There cannot be much surprise in this. The Japanese earthquake and tsunami was a "perfect" storm in more ways than one. It revealed an Achilles heel in the global supply chain, particularly with respect to the automotive industry. Add to that tragedy the unrest in the Middle East, the cool relations between the U.S. and China, and other macro-political events, and having a supplier near at hand starts to get very attractive again.
"Companies are beginning to realize that having offshored much of their manufacturing and supply operations away from their demand locations, they hurt their ability to meet their customers' expectations across a wide spectrum of areas, such as being able to rapidly meeting increasing customer desires for unique products, continuing to maintain rapid delivery/response times, as well as maintaining low inventories and competitive total costs," said Accenture's report.
Another recent report in the Wall Street Journal noted that Just-in-Time (JIT) inventory has been so widely adopted over the past two decades that companies are being caught short as supply chains lurch, with one result some plant slowdowns or even shutdowns. Not only natural disasters, but geo-political events have the potential to interrupt supply chains when suppliers are located a half-a-world away from the manufacturers, leaving companies unable to meet customers demands.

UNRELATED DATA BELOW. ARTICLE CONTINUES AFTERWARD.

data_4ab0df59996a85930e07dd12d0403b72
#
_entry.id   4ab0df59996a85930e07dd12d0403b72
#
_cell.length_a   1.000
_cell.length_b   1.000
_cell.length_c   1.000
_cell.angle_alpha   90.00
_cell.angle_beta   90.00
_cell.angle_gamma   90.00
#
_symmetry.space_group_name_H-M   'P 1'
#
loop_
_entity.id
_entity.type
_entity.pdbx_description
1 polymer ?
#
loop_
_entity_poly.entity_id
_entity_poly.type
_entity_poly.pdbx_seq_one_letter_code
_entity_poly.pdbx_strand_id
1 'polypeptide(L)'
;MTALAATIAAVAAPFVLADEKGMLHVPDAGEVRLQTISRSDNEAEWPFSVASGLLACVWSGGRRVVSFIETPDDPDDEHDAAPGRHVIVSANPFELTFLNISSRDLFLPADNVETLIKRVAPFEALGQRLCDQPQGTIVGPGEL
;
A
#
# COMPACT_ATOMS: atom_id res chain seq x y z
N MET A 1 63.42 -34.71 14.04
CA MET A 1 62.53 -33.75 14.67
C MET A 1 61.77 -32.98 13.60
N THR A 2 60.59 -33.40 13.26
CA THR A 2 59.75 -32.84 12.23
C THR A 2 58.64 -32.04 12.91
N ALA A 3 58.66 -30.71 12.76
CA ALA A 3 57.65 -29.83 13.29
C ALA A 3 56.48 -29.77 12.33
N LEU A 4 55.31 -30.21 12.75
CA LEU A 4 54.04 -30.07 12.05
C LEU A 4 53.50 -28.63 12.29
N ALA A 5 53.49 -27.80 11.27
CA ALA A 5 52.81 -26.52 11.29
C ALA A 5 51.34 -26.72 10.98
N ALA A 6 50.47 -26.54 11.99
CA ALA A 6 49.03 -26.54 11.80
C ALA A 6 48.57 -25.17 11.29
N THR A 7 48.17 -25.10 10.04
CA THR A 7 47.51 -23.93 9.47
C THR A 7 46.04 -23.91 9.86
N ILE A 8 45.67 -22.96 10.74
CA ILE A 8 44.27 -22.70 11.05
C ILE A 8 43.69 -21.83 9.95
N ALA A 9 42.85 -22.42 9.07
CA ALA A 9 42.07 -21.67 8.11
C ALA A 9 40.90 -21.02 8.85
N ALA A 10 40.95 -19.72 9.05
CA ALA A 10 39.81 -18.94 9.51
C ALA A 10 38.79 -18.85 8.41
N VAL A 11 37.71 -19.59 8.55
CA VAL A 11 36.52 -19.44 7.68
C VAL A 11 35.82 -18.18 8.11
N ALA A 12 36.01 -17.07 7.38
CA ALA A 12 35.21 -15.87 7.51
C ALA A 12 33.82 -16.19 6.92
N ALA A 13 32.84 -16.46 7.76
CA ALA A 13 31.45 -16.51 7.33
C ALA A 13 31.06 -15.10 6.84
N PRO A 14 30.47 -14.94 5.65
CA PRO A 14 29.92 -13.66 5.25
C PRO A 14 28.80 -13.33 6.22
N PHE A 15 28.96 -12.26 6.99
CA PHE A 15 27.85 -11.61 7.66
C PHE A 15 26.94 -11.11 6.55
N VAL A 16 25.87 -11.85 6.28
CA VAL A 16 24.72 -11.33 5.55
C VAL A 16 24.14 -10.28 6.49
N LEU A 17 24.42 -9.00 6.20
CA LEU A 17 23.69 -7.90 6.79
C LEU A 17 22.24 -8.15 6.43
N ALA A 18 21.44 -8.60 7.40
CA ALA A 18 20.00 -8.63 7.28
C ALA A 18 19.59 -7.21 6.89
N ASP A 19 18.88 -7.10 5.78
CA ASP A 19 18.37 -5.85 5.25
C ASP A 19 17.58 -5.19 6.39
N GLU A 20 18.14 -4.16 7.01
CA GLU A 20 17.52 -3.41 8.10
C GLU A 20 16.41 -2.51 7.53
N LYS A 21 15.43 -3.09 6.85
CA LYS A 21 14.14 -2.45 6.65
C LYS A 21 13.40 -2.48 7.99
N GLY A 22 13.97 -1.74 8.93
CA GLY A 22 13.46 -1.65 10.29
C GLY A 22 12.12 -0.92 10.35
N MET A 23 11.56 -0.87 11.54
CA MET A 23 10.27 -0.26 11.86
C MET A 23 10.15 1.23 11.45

JIT remains a good idea. Large inventories of parts and materials sitting on shelves awaiting use cost companies a lot of money. However, recent events are forcing companies to rethink JIT, with many adopting "Just-in-Case" strategies and opening new warehouses in order to expand inventory to provide a cushion again future disasters.
Accenture notes that many companies have discovered that "managing supply operations that are separated far from where demand occurs has weakened their overall operational planning, forecasting and general flexibility, while in some cases driving up costs with the need for complex network management. In some cases, this situation has limited the companies' competitive advantage."
For example, 49% of respondents reported facing issues with cycle or delivery time, and 46% have experienced product quality concerns as a result of offshored manufacturing and supply operations. With labor a decreasing percentage of the total cost picture - "typically not more than 5% to 10% of cost of goods in Accenture's experience" - there will be fewer reasons to seek out low-cost countries (LCCs) for manufacturing.
For plastics processors in the U.S., this trend may mean a shift of brand owners' production to "near shore" places like Mexico and Central America.
Question: Are you seeing an increase in parts orders to "pad" inventories? Do you believe that your customers are moving toward a "Just-in-Case" strategy?